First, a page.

SENSORY OVERLOAD

Hushed conversations in Spanish, French, English and German coming from the small group of ecotourists that were gathered with much excitement in anticipation of this living volcano of bats. Standing on the edge of this expansive grotto, the quiet conversations seemed to be absorbed by the mysterious and beautiful setting. Suddenly the talking stopped as the first handful of bats flew right past our observation point – “Here they come!”

My mind tried to envision what the guide said would be almost 8 million bats erupting from the cave. At first, a few dozen began to circle around the opening, slowly rising higher and higher. Gradually the numbers grew, slowly at first and then increasing almost exponentially. Dozens became hundreds became thousands became MILLIONS. ABSOLUTLEY INCOMPREHENSIBLE.

Soon, the cave walls resonated with the sound of a million tiny bat wings flapping mightily to rise into the jungle sky. Creating their own mini-weather system, the circling bats generated a funnel of rising winds, laden with the sulphureous odor of uncountable tons of bat guano.

Links to more details

Conservación de Murciélagos en Campeche

Cueva de los murciélagos en Calakmul, Campeche

Reserva de Balam Kú: El “volcán” de los murciélagos

Let’s Groove Tonight

Groove-billed Ani – Crotophaga sulcirostris

Ranging from the tip of Northern Chile to the lowlands of Southern Texas, the Groove-billed Ani is a member of the Cuculidae Family that also includes Roadrunners and Cuckoos. It can be found throughout the Yucatán Peninsula often found foraging on the arthropods flushed up from ant swarms.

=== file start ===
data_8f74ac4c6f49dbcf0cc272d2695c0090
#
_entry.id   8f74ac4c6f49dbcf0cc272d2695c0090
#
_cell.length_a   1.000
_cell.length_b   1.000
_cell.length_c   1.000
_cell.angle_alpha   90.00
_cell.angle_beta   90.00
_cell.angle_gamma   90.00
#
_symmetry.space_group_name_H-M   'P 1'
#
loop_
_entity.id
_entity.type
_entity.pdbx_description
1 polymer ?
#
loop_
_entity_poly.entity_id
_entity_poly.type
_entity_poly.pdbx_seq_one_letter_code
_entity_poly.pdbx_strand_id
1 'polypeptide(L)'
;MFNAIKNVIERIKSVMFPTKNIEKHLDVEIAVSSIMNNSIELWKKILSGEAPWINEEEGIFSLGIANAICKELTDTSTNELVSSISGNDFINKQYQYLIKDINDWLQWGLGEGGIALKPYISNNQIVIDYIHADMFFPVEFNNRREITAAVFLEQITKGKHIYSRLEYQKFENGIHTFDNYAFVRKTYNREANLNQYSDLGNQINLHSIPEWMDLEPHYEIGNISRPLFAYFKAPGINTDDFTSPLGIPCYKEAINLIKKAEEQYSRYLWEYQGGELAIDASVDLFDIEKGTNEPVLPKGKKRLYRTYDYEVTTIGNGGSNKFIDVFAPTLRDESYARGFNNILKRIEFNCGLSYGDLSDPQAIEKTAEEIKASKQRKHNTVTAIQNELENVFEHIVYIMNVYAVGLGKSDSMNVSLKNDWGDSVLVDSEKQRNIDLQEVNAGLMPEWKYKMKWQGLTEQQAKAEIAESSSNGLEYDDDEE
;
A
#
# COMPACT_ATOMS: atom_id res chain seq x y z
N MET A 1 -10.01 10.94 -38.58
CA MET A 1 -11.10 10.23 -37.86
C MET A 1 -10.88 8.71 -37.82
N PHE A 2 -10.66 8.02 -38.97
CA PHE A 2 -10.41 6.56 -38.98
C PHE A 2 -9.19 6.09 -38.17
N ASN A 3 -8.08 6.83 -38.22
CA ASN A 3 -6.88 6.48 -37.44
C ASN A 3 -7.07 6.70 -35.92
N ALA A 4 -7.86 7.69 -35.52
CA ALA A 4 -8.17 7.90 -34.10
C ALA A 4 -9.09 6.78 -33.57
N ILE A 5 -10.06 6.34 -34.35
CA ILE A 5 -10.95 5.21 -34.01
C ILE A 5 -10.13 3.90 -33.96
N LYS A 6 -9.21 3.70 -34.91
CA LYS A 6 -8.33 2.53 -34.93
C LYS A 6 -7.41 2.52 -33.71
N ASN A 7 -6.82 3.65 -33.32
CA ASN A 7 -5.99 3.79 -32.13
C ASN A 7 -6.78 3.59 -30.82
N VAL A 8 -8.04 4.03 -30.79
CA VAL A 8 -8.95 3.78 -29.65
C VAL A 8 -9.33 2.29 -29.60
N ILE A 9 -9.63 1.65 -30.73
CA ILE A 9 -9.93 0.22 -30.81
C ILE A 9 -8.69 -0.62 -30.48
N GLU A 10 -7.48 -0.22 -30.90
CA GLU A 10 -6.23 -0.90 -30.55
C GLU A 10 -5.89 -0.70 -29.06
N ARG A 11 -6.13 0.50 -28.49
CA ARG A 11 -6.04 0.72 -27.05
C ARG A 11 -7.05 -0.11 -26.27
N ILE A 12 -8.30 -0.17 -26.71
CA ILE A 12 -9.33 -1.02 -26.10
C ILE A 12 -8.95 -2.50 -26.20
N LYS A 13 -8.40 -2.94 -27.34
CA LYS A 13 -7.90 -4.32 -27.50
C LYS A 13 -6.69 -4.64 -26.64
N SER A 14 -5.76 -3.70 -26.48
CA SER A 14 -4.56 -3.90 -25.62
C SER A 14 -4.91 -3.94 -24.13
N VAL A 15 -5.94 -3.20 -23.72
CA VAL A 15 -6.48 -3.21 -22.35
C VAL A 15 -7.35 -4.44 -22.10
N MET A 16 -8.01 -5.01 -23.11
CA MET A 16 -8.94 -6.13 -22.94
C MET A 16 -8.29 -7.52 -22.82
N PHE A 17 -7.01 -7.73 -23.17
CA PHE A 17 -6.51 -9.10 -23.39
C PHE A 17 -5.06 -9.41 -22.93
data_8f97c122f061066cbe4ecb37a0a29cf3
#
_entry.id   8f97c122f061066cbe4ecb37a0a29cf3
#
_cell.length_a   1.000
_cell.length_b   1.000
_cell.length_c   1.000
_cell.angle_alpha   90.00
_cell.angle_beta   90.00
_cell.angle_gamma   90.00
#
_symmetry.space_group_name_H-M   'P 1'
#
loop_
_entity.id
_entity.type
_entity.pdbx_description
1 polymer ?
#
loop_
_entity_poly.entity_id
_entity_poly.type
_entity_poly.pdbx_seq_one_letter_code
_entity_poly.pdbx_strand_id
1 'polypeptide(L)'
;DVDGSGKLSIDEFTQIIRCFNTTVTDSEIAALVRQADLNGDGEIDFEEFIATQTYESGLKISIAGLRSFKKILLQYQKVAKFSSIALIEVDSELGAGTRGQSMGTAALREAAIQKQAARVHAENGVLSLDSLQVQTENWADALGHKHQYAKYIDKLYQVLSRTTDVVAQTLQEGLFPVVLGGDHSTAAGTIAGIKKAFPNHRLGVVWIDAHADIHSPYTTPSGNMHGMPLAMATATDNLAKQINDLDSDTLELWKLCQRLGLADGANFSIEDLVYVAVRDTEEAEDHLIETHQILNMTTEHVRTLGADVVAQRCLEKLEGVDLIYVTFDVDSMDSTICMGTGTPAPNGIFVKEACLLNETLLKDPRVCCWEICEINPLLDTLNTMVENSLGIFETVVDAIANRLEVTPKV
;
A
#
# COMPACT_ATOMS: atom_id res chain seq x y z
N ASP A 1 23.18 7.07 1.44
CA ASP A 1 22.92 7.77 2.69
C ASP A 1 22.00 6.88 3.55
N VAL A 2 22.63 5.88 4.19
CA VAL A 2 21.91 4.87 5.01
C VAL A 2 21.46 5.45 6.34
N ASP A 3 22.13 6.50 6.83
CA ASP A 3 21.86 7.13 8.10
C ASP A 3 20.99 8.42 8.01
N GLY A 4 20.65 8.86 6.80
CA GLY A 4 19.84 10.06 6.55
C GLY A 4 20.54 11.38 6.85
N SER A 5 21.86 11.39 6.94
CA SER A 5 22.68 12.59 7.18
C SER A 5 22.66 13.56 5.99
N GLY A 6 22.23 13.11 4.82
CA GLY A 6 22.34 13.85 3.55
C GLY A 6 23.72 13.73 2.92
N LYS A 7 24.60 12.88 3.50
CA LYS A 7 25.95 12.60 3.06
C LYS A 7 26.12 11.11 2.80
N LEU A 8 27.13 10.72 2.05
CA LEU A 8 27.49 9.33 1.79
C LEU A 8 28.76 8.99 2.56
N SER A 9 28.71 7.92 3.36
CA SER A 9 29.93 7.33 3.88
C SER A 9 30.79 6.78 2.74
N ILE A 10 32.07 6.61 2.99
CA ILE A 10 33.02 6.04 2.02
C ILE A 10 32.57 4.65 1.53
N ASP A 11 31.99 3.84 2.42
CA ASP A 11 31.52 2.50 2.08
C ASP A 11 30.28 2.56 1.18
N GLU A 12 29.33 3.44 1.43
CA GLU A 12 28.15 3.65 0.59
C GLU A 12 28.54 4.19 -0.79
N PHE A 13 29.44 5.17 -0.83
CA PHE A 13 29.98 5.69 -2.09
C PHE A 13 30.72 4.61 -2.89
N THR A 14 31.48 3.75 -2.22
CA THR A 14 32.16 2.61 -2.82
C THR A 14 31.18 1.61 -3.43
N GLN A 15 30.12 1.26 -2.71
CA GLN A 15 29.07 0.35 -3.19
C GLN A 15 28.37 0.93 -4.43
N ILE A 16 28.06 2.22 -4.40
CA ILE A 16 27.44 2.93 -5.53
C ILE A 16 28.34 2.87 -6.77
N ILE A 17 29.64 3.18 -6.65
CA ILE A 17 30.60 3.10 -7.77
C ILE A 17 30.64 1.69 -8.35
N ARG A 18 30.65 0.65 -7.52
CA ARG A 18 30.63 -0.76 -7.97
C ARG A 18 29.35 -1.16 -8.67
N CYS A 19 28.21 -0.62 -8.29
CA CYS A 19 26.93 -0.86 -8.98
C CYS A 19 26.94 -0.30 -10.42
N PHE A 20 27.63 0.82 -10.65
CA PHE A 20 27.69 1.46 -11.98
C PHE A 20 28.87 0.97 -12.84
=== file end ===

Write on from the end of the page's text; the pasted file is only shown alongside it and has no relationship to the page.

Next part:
In Search of…

After getting a great night’s sleep in Rio Lagartos, Yucatan, the four Pajareros left before dawn in search of any number of Lifers for me.

We ended up walking along a very quiet dirt road listening and watching for cooperative birds.

Miguel, Claudio and Chino, Pajareando

One of the three amigos called out rather casually, “Groove-billed Ani.” Unbeknownst to them, the Groove-billed Ani was on my list of US birds that I did not have a photo of. Miguel Amar quickly pointed out a distant Ani and I snapped off a dozen shots of the VERY distant bird. Even though it wasn’t something I’d ever share in a presentation, it was a decent record shot and clearly showed its most unusual bill. Miguel chuckled and commented, “Don’t worry, we’ll see many more. And much closer!” (Yeah right, I thought to myself, I’ve heard that before…)

Groove-billed Ani

Well, it only took another 20 minutes to prove Miguel right! We came upon a swarm of ants and the birds started coming in. 25-minutes and 140 images later, I landed a few really decent images of the GROOVE-BILLED ANI.

Groove-billed Ani
Groove-billed Ani
Groove-billed Ani